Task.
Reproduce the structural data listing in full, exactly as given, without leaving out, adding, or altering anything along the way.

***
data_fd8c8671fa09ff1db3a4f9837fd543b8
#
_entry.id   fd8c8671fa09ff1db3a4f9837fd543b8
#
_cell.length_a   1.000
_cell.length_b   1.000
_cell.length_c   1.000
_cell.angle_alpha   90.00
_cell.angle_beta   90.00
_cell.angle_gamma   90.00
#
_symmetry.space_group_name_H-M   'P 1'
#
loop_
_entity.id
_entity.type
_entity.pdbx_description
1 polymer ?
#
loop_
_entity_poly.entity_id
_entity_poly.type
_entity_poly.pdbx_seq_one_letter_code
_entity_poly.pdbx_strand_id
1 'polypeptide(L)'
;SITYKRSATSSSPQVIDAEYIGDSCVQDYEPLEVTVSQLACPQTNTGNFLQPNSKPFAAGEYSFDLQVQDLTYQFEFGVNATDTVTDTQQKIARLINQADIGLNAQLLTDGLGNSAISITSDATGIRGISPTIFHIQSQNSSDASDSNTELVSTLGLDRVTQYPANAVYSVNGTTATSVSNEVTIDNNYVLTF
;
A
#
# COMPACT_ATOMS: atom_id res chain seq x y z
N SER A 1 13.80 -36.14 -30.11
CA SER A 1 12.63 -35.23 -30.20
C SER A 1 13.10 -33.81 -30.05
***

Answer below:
data_fd8c8671fa09ff1db3a4f9837fd543b8
#
_entry.id   fd8c8671fa09ff1db3a4f9837fd543b8
#
_cell.length_a   1.000
_cell.length_b   1.000
_cell.length_c   1.000
_cell.angle_alpha   90.00
_cell.angle_beta   90.00
_cell.angle_gamma   90.00
#
_symmetry.space_group_name_H-M   'P 1'
#
loop_
_entity.id
_entity.type
_entity.pdbx_description
1 polymer ?
#
loop_
_entity_poly.entity_id
_entity_poly.type
_entity_poly.pdbx_seq_one_letter_code
_entity_poly.pdbx_strand_id
1 'polypeptide(L)'
;SITYKRSATSSSPQVIDAEYIGDSCVQDYEPLEVTVSQLACPQTNTGNFLQPNSKPFAAGEYSFDLQVQDLTYQFEFGVNATDTVTDTQQKIARLINQADIGLNAQLLTDGLGNSAISITSDATGIRGISPTIFHIQSQNSSDASDSNTELVSTLGLDRVTQYPANAVYSVNGTTATSVSNEVTIDNNYVLTF
;
A
#
# COMPACT_ATOMS: atom_id res chain seq x y z
N SER A 1 13.80 -36.14 -30.11
CA SER A 1 12.63 -35.23 -30.20
C SER A 1 13.10 -33.81 -30.05